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I said, “No, I made a few mistakes.”
– Steven Wright
The National Sleep Foundation says adults require 7-9 hours of sleep each night, or all sorts of world catastrophes occur. And you don’t have to look for long to verify how important sleep is to your health. The evidence is everywhere:
- Lack of sleep is linked to colds and flu;
- Poor sleep habits increase the risk of diabetes;
- Sleep Deprivation increases the risk of obesity;
- Sleep is important in forming enduring memory.
And that’s just the first five minutes worth on Google. It really is impossible to ignore how important it is to consistently get a good night’s sleep.
Now, I generally take pretty good care of my health. I’ve never smoked. I eat pretty well. I get in resistance training a few days each week. And my cardio training is off the charts. But I am TERRIBLE about sleep. I’ll often stay awake long past Stef – sometimes working on the website, but often doing nothing of value at all – and I usually wake up with her (if not before). A typical night of sleep for me is about 6 hours, if I’m lucky. And when you consider that highly active people need even more sleep than the general population… well, this leaves me chronically sleep deprived. That’s just not right. We’re “The Fit RV” for crying out loud!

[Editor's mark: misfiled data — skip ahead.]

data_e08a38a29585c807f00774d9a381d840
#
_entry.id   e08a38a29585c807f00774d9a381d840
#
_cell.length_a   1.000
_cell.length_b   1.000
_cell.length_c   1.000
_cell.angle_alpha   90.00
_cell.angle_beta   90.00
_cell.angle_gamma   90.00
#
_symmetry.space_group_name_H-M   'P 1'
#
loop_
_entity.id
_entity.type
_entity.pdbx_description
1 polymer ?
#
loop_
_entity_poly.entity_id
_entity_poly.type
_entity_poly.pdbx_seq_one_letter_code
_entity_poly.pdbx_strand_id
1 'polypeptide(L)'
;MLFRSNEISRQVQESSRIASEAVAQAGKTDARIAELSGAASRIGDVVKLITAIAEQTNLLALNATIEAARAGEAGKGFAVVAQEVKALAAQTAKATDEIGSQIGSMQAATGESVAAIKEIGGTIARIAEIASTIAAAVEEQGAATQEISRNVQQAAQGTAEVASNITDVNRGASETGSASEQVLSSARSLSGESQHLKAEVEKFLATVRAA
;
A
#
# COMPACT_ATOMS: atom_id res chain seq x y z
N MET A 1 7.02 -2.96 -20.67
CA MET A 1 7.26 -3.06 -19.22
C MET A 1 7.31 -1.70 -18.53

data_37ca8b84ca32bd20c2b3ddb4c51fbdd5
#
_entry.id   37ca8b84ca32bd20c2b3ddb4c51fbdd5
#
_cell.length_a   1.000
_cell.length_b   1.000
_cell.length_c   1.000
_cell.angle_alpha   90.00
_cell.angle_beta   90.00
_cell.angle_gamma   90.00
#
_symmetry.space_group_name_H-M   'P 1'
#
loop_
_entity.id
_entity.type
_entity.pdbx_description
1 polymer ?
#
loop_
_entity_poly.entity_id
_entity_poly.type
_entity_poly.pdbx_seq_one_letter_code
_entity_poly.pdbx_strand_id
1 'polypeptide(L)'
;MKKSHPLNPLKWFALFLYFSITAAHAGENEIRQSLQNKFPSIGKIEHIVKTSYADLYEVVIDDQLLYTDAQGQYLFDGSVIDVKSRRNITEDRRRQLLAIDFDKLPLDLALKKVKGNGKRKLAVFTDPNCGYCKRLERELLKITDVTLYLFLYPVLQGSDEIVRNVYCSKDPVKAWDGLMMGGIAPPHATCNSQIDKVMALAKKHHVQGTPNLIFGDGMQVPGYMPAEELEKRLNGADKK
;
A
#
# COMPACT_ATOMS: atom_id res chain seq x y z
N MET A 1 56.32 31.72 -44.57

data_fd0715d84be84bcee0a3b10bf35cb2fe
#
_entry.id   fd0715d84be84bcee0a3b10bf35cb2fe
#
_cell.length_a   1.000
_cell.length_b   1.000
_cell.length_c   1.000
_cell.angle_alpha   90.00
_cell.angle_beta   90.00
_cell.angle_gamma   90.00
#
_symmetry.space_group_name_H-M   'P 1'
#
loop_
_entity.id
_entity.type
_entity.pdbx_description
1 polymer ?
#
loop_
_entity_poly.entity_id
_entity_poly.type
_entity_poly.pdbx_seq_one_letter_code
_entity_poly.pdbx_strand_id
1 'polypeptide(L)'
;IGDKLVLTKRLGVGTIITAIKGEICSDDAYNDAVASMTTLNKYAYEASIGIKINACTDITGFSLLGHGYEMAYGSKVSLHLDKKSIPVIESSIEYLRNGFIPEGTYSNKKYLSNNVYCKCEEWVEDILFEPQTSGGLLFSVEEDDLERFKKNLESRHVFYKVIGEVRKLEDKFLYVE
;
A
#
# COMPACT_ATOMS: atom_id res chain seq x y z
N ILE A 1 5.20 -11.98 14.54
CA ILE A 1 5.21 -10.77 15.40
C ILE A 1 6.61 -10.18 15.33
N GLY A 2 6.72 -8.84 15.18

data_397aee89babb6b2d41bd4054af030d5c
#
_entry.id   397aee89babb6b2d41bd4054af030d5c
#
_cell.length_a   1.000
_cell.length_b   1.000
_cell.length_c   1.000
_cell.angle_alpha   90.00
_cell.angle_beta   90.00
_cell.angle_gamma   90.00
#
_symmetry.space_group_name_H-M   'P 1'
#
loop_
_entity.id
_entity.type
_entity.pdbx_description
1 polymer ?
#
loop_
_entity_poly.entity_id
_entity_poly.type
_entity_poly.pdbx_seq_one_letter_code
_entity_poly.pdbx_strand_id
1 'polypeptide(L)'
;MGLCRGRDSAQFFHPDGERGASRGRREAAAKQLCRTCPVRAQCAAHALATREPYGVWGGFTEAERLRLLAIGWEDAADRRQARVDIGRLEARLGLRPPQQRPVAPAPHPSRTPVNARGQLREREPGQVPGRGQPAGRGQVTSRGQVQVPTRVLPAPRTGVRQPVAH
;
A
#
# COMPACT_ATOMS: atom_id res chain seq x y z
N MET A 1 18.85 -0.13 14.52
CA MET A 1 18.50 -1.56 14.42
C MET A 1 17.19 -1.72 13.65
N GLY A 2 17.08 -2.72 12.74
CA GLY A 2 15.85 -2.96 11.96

But wait – it gets worse! Inadequate sleep is not only bad for your general health; it’s bad for athletic performance as well. The body releases Human Growth Hormone (HGH) when you sleep. Exogenous HGH (stuff from a needle or pill) is actually a banned, performance-enhancing drug. But the stuff made by your body naturally is A-OK. So by not getting adequate sleep, I’m actually cheating myself and undermining my on-the-bike training. It’s like I’m reverse doping!
Fine. So I know I need to sleep more, and better. This is where the “one small change” philosophy comes in. There is plenty of advice out there on proper sleep hygiene, and all of these articles agree on at least these things:
- Limit caffeine and alcohol later in the day
- Eliminate distractions at bedtime
- Set a consistent sleep schedule
I know that trying to change all of these at once will fail. (I’ve already tried it.) And it would probably leave me angry and even more stressed about sleep. But I figure I can change one thing at a time. And when that becomes a habit, I’ll move on to the next. So, my first one small tweak will be the following:
I will not consume caffeine after 4pm.
Now, this might not seem like a big deal to many of you. But you also don’t know the depth and breadth of my caffeine addiction. For me, this will actually be pretty difficult. No, extremely difficult. This means no more late-afternoon lattes (sorry, Stef), no energy drinks so I can keep driving the RV, no coffee after dinner. None of that.
I’m starting tomorrow. I can be pretty disciplined when I want to be, so hopefully I can make the “no caffeine after 4” a habit before cycling season gets into full swing. Then I can start on the next one. Wish me luck!